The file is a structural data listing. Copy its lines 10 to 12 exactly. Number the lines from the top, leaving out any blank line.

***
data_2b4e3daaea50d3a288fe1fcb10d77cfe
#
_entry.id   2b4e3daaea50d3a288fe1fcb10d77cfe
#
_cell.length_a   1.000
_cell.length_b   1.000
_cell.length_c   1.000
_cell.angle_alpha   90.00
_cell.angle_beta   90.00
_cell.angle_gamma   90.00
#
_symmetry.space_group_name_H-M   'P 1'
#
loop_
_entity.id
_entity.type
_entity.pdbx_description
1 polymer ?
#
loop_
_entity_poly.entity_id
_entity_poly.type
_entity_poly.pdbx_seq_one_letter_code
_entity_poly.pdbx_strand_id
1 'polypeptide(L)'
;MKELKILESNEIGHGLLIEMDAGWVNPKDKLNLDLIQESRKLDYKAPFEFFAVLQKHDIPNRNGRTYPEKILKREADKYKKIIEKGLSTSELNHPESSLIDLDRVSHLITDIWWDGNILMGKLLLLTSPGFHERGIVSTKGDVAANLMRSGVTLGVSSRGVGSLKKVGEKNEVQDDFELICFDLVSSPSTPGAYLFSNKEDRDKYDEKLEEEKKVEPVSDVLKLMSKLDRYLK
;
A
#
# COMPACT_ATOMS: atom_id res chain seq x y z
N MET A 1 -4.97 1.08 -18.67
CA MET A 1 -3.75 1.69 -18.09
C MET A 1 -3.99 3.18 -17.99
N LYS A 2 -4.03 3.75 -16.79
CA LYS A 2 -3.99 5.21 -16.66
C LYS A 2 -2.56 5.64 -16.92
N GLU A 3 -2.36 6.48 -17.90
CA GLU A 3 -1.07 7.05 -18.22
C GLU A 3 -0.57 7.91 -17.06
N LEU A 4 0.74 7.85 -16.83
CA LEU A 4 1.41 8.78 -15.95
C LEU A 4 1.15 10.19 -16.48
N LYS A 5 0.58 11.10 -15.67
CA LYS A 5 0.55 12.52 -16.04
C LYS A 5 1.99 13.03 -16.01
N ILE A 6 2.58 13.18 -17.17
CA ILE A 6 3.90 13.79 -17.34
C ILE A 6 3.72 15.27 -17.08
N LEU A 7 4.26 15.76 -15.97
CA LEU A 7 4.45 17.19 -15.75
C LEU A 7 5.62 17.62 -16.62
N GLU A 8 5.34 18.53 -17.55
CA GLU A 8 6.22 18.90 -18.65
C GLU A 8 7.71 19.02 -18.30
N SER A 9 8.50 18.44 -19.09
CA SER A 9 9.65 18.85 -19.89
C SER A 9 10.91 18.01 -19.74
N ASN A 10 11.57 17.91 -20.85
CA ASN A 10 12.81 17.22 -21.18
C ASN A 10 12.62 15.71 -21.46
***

_cell.angle_gamma   90.00
#
_symmetry.space_group_name_H-M   'P 1'